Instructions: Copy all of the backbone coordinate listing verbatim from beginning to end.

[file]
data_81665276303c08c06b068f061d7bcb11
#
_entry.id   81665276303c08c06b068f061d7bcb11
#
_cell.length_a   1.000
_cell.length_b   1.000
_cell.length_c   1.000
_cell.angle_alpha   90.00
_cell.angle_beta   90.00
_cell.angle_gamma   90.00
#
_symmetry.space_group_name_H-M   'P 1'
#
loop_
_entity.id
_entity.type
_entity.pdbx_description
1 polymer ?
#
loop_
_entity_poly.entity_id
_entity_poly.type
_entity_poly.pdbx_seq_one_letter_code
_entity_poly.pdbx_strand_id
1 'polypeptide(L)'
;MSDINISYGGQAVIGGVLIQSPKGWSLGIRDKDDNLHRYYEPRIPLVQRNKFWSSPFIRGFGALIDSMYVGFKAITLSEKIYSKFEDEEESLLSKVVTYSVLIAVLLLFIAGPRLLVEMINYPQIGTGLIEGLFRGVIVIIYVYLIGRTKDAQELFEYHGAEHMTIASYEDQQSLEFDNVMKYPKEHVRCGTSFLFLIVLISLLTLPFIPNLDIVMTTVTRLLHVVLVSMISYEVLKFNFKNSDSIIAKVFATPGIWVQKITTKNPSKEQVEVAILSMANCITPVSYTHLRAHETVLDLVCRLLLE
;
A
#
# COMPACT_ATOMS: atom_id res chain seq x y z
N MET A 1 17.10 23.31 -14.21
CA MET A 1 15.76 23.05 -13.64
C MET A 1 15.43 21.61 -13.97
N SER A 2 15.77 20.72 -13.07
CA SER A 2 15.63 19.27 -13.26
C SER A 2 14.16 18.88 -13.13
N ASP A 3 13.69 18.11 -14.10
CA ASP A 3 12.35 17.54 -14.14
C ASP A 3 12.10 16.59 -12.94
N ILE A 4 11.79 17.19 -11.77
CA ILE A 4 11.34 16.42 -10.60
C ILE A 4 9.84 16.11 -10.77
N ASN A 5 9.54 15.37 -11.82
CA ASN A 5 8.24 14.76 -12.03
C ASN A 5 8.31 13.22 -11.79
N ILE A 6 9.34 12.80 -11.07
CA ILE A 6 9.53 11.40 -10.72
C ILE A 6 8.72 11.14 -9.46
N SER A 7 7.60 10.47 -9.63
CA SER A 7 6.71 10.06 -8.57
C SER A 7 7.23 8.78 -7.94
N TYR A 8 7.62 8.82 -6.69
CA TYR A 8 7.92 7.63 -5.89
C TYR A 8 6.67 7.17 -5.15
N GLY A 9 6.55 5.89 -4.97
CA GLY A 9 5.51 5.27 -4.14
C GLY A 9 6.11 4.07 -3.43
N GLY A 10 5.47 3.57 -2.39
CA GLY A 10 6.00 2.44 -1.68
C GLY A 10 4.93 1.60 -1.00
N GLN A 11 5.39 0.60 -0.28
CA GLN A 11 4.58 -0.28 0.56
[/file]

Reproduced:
data_81665276303c08c06b068f061d7bcb11
#
_entry.id   81665276303c08c06b068f061d7bcb11
#
_cell.length_a   1.000
_cell.length_b   1.000
_cell.length_c   1.000
_cell.angle_alpha   90.00
_cell.angle_beta   90.00
_cell.angle_gamma   90.00
#
_symmetry.space_group_name_H-M   'P 1'
#
loop_
_entity.id
_entity.type
_entity.pdbx_description
1 polymer ?
#
loop_
_entity_poly.entity_id
_entity_poly.type
_entity_poly.pdbx_seq_one_letter_code
_entity_poly.pdbx_strand_id
1 'polypeptide(L)'
;MSDINISYGGQAVIGGVLIQSPKGWSLGIRDKDDNLHRYYEPRIPLVQRNKFWSSPFIRGFGALIDSMYVGFKAITLSEKIYSKFEDEEESLLSKVVTYSVLIAVLLLFIAGPRLLVEMINYPQIGTGLIEGLFRGVIVIIYVYLIGRTKDAQELFEYHGAEHMTIASYEDQQSLEFDNVMKYPKEHVRCGTSFLFLIVLISLLTLPFIPNLDIVMTTVTRLLHVVLVSMISYEVLKFNFKNSDSIIAKVFATPGIWVQKITTKNPSKEQVEVAILSMANCITPVSYTHLRAHETVLDLVCRLLLE
;
A
#
# COMPACT_ATOMS: atom_id res chain seq x y z
N MET A 1 17.10 23.31 -14.21
CA MET A 1 15.76 23.05 -13.64
C MET A 1 15.43 21.61 -13.97
N SER A 2 15.77 20.72 -13.07
CA SER A 2 15.63 19.27 -13.26
C SER A 2 14.16 18.88 -13.13
N ASP A 3 13.69 18.11 -14.10
CA ASP A 3 12.35 17.54 -14.14
C ASP A 3 12.10 16.59 -12.94
N ILE A 4 11.79 17.19 -11.77
CA ILE A 4 11.34 16.42 -10.60
C ILE A 4 9.84 16.11 -10.77
N ASN A 5 9.54 15.37 -11.82
CA ASN A 5 8.24 14.76 -12.03
C ASN A 5 8.31 13.22 -11.79
N ILE A 6 9.34 12.80 -11.07
CA ILE A 6 9.53 11.40 -10.72
C ILE A 6 8.72 11.14 -9.46
N SER A 7 7.60 10.47 -9.63
CA SER A 7 6.71 10.06 -8.57
C SER A 7 7.23 8.78 -7.94
N TYR A 8 7.62 8.82 -6.69
CA TYR A 8 7.92 7.63 -5.89
C TYR A 8 6.67 7.17 -5.15
N GLY A 9 6.55 5.89 -4.97
CA GLY A 9 5.51 5.27 -4.14
C GLY A 9 6.11 4.07 -3.43
N GLY A 10 5.47 3.57 -2.39
CA GLY A 10 6.00 2.44 -1.68
C GLY A 10 4.93 1.60 -1.00
N GLN A 11 5.39 0.60 -0.28
CA GLN A 11 4.58 -0.28 0.56